#72 The Bitter Tea of General Yen (1933)

The last film that we saw that showed a multi-racial romance was in Broken Blossoms between a caucasian woman and a China man. This film is similar in that way but explores the ideology of Chinese and American ways. Frank Capra’s The Bitter Tea of General Yen is about a Christian missionary who falls in love with a Chinese warlord during the Chinese Civil War.


This is an example of a film that wasn’t ready for the audience of its time period. Since Chinese actors were not allowed to play leads in American films, Swedish actor Nils Asther would have to yellowface himself as well as squinty eye makeup. By today’s standards, there would be riots, protests, backlash. While it may not have been that extreme during its release, it did face a low box office. Not necessarily for the racism but just the idea of the romance between a white woman and a Chinese man. This backlash is what strayed Frank Capra from doing anymore melodramas but stuck with comedies and inspiring films such as “It’s a Wonderful Life” and “Mr. Smith Goes to Washington.”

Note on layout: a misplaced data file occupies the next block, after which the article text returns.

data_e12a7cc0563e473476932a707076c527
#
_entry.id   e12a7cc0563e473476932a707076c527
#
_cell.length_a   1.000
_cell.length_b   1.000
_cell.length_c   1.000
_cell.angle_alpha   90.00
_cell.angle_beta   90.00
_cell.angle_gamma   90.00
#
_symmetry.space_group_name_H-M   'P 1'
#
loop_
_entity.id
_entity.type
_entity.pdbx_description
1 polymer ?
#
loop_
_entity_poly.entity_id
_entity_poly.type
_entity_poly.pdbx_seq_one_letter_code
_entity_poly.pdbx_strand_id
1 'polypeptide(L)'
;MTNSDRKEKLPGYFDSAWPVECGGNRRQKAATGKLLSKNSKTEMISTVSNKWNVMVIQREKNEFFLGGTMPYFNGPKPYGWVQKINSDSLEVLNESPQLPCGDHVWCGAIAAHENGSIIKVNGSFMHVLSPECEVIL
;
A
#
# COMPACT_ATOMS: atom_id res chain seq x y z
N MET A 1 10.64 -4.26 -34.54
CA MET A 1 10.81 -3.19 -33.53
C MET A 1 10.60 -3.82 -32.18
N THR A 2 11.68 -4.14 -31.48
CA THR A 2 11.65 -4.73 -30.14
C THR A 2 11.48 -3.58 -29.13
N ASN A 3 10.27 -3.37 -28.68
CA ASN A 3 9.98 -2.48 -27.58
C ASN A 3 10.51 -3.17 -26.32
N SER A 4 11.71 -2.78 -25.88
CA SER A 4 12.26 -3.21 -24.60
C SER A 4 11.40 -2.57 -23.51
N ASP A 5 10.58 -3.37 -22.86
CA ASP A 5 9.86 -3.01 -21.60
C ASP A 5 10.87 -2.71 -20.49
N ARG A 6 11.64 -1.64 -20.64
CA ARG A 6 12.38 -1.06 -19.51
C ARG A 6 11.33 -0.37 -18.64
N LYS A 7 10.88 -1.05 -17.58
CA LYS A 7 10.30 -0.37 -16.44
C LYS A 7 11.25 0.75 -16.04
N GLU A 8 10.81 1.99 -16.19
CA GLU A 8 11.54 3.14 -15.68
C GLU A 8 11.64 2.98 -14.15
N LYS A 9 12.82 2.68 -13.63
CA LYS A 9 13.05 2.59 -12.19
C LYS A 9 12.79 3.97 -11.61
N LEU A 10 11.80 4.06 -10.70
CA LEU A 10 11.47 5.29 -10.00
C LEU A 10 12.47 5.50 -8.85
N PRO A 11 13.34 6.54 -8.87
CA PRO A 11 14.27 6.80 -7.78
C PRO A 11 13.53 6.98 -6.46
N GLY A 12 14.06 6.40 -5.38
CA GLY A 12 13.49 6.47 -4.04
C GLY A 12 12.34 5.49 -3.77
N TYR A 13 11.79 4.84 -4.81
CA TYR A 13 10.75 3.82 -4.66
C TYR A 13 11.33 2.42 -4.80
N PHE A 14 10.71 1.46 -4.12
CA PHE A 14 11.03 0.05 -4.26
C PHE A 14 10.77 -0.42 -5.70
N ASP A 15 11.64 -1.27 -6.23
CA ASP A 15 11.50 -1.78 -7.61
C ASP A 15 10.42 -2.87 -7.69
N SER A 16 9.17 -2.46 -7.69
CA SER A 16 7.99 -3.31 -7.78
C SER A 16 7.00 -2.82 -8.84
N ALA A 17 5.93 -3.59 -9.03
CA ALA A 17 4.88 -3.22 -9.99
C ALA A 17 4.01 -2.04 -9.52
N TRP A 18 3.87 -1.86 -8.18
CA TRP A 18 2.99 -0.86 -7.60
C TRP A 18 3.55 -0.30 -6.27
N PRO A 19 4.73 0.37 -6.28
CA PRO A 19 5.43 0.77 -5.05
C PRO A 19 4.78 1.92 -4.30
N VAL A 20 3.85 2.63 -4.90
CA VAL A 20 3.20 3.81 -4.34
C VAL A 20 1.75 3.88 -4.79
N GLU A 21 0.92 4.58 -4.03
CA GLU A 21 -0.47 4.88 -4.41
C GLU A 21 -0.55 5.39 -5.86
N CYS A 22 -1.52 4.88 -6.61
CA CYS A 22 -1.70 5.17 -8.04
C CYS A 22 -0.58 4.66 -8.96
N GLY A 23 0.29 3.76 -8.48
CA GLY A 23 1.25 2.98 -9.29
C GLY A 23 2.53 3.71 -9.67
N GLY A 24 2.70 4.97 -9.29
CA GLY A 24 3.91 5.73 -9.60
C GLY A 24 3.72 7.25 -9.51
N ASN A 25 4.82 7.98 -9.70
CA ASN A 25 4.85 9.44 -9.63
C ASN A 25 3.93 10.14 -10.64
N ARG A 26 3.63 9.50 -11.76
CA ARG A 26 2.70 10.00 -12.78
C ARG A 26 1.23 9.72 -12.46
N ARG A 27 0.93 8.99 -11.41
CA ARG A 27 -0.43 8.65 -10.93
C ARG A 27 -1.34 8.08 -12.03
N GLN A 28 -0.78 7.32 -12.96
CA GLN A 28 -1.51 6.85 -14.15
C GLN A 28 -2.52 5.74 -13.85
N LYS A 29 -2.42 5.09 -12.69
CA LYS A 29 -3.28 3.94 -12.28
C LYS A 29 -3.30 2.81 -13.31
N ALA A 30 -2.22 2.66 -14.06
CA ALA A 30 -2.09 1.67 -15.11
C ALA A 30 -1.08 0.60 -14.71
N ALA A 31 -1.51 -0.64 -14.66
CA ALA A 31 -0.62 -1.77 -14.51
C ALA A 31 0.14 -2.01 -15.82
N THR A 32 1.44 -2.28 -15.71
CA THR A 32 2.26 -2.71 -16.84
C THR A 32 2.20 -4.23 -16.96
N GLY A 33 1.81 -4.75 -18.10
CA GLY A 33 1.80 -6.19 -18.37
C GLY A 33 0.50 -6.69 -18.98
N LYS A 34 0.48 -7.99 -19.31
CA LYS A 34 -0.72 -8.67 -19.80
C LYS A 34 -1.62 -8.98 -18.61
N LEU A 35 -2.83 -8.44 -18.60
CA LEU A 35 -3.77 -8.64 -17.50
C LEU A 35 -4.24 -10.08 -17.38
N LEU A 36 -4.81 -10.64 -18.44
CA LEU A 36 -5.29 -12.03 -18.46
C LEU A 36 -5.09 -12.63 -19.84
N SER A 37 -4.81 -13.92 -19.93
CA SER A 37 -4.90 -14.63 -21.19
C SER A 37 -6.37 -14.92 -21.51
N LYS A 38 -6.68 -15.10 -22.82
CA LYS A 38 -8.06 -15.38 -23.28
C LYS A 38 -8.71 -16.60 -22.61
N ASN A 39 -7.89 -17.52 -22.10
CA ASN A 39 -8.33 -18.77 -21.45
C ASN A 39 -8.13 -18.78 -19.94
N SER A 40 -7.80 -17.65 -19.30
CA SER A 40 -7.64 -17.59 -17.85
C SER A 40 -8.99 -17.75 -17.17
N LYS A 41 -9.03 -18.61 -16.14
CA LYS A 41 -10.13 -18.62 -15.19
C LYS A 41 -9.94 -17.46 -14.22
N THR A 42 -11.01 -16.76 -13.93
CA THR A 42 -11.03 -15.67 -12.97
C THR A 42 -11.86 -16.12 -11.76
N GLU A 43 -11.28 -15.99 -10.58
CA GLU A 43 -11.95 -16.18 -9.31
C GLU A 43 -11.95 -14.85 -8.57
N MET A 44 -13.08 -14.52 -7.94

The big mystery behind this film is why exactly these two people are attracted to each other. Maybe you can use the old “opposites attract” excuse or to delve into the challenge of being with someone society wouldn’t accept. Do you know why? The point is that the romance between the two is as clear as the character of Megan’s dream of her hero being the Chinese warlord himself instead of her Christian fiancee. These two have different ways of thinking in which Megan believes in always doing what G-d expects whereas General Yen’s views are more radical. When Megan convinces General Yen to forgive the mistress that betrayed him, things take a tragic turn for the worst instead of better. Sometimes a person can walk into your life and be the best and worst thing that happens to you. I love the soft tints and the lighting that shows both the gentle tone of the story and the beauty in Barbara Stanwyck, an actress who doesn’t shy away from tough persona roles. This film may have been forgotten a long time ago but it will be remembered today.

Unfortunately I couldn’t find a copy anywhere so here’s a fan-made trailer that gives you the general idea of the film:



One thought on “#72 The Bitter Tea of General Yen (1933)

  1. Pingback: #83 It Happened One Night (1934) – 1001 Films in 365 Days

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